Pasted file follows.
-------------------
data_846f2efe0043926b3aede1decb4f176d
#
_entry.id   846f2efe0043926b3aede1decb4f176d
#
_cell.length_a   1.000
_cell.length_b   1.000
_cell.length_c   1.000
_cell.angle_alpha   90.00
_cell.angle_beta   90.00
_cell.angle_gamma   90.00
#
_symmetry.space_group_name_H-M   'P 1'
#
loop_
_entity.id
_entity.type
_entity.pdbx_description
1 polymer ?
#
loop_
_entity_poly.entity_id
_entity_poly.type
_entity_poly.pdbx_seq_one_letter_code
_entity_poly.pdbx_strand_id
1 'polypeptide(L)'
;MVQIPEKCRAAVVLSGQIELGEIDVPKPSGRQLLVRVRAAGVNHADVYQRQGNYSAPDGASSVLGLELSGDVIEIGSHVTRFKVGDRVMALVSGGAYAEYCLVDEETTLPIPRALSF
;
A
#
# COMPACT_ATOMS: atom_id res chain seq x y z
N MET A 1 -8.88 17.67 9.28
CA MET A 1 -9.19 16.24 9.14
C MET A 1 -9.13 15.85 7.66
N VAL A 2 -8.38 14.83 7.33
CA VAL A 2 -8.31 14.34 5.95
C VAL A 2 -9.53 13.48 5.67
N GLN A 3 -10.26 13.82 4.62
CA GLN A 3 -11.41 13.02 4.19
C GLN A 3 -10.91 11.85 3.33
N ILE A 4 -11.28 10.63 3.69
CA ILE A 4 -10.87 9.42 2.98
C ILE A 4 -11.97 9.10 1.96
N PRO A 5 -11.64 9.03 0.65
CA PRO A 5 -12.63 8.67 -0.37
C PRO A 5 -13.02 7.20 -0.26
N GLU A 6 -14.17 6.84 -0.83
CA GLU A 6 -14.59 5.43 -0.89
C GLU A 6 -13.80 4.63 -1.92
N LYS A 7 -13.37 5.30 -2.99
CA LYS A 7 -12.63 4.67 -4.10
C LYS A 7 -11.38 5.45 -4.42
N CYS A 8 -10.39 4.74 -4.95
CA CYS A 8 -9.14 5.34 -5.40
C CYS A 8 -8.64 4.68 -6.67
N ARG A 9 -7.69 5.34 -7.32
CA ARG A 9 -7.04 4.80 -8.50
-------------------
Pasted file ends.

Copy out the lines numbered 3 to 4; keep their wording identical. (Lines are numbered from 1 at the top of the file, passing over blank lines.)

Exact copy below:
_entry.id   846f2efe0043926b3aede1decb4f176d
#